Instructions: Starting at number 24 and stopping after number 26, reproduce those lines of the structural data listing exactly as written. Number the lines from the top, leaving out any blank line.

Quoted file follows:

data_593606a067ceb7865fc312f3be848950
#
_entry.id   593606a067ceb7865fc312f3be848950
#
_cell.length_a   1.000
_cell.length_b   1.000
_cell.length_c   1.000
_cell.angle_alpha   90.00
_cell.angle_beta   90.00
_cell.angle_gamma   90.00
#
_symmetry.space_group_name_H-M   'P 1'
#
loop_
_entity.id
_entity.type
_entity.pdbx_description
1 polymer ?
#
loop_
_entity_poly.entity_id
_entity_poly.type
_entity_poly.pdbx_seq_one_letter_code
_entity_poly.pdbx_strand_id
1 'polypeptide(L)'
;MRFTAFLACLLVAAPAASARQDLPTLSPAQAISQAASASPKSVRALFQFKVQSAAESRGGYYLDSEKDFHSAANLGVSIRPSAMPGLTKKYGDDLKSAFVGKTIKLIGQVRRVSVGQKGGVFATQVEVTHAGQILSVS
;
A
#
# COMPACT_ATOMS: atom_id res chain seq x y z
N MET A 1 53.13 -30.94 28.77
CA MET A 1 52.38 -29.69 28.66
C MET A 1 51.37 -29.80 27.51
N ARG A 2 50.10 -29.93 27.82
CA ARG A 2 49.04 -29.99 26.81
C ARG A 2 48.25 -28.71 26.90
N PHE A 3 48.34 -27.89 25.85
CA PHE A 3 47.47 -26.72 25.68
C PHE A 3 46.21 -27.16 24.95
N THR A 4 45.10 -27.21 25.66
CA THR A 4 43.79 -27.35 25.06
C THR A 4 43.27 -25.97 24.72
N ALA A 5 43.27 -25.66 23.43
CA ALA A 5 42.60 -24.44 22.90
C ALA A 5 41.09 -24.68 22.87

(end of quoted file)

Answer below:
_entity_poly.pdbx_strand_id
1 'polypeptide(L)'
;MRFTAFLACLLVAAPAASARQDLPTLSPAQAISQAASASPKSVRALFQFKVQSAAESRGGYYLDSEKDFHSAANLGVSIRPSAMPGLTKKYGDDLKSAFVGKTIKLIGQVRRVSVGQKGGVFATQVEVTHAGQILSVS